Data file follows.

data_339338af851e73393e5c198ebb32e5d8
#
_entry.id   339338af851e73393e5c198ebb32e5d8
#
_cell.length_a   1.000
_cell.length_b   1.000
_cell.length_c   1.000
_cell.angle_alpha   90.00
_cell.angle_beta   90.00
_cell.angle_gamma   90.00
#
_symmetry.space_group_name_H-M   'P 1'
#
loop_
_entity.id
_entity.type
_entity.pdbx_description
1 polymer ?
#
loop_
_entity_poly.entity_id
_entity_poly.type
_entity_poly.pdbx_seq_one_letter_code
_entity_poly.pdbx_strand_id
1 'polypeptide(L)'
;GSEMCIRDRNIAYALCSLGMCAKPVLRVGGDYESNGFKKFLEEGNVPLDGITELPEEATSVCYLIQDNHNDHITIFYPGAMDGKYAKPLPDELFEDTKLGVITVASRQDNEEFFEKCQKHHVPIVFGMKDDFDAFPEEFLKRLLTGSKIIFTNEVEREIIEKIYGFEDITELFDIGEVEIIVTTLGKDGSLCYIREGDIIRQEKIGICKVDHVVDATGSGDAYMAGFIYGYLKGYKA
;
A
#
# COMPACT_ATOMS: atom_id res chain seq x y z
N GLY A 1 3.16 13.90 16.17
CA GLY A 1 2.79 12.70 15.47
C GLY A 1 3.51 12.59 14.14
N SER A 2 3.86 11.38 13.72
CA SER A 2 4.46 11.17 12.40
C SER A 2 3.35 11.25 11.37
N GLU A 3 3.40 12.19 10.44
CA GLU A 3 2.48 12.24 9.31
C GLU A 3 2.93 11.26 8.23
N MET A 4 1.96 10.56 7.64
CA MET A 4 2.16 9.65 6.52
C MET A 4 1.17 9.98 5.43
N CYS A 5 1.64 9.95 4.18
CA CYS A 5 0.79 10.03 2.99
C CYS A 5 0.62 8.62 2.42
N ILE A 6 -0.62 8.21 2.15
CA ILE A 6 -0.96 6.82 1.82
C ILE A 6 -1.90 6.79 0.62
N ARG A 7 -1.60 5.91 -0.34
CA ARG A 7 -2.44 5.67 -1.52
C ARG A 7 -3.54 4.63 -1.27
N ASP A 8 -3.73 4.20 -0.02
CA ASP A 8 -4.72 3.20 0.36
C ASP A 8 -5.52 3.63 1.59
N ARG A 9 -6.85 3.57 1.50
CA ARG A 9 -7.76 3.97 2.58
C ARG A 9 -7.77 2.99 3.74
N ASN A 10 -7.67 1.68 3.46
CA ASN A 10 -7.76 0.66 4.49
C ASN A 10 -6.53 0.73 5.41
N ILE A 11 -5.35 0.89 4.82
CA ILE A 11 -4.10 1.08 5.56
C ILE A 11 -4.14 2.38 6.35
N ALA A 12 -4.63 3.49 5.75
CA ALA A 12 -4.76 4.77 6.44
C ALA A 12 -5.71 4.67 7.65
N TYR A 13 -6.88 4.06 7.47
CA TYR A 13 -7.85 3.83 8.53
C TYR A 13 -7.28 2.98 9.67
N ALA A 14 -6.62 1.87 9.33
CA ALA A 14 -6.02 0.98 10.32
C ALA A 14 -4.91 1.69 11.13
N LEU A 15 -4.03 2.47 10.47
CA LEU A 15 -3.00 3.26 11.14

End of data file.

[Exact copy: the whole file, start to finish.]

data_339338af851e73393e5c198ebb32e5d8
#
_entry.id   339338af851e73393e5c198ebb32e5d8
#
_cell.length_a   1.000
_cell.length_b   1.000
_cell.length_c   1.000
_cell.angle_alpha   90.00
_cell.angle_beta   90.00
_cell.angle_gamma   90.00
#
_symmetry.space_group_name_H-M   'P 1'
#
loop_
_entity.id
_entity.type
_entity.pdbx_description
1 polymer ?
#
loop_
_entity_poly.entity_id
_entity_poly.type
_entity_poly.pdbx_seq_one_letter_code
_entity_poly.pdbx_strand_id
1 'polypeptide(L)'
;GSEMCIRDRNIAYALCSLGMCAKPVLRVGGDYESNGFKKFLEEGNVPLDGITELPEEATSVCYLIQDNHNDHITIFYPGAMDGKYAKPLPDELFEDTKLGVITVASRQDNEEFFEKCQKHHVPIVFGMKDDFDAFPEEFLKRLLTGSKIIFTNEVEREIIEKIYGFEDITELFDIGEVEIIVTTLGKDGSLCYIREGDIIRQEKIGICKVDHVVDATGSGDAYMAGFIYGYLKGYKA
;
A
#
# COMPACT_ATOMS: atom_id res chain seq x y z
N GLY A 1 3.16 13.90 16.17
CA GLY A 1 2.79 12.70 15.47
C GLY A 1 3.51 12.59 14.14
N SER A 2 3.86 11.38 13.72
CA SER A 2 4.46 11.17 12.40
C SER A 2 3.35 11.25 11.37
N GLU A 3 3.40 12.19 10.44
CA GLU A 3 2.48 12.24 9.31
C GLU A 3 2.93 11.26 8.23
N MET A 4 1.96 10.56 7.64
CA MET A 4 2.16 9.65 6.52
C MET A 4 1.17 9.98 5.43
N CYS A 5 1.64 9.95 4.18
CA CYS A 5 0.79 10.03 2.99
C CYS A 5 0.62 8.62 2.42
N ILE A 6 -0.62 8.21 2.15
CA ILE A 6 -0.96 6.82 1.82
C ILE A 6 -1.90 6.79 0.62
N ARG A 7 -1.60 5.91 -0.34
CA ARG A 7 -2.44 5.67 -1.52
C ARG A 7 -3.54 4.63 -1.27
N ASP A 8 -3.73 4.20 -0.02
CA ASP A 8 -4.72 3.20 0.36
C ASP A 8 -5.52 3.63 1.59
N ARG A 9 -6.85 3.57 1.50
CA ARG A 9 -7.76 3.97 2.58
C ARG A 9 -7.77 2.99 3.74
N ASN A 10 -7.67 1.68 3.46
CA ASN A 10 -7.76 0.66 4.49
C ASN A 10 -6.53 0.73 5.41
N ILE A 11 -5.35 0.89 4.82
CA ILE A 11 -4.10 1.08 5.56
C ILE A 11 -4.14 2.38 6.35
N ALA A 12 -4.63 3.49 5.75
CA ALA A 12 -4.76 4.77 6.44
C ALA A 12 -5.71 4.67 7.65
N TYR A 13 -6.88 4.06 7.47
CA TYR A 13 -7.85 3.83 8.53
C TYR A 13 -7.28 2.98 9.67
N ALA A 14 -6.62 1.87 9.33
CA ALA A 14 -6.02 0.98 10.32
C ALA A 14 -4.91 1.69 11.13
N LEU A 15 -4.03 2.47 10.47
CA LEU A 15 -3.00 3.26 11.14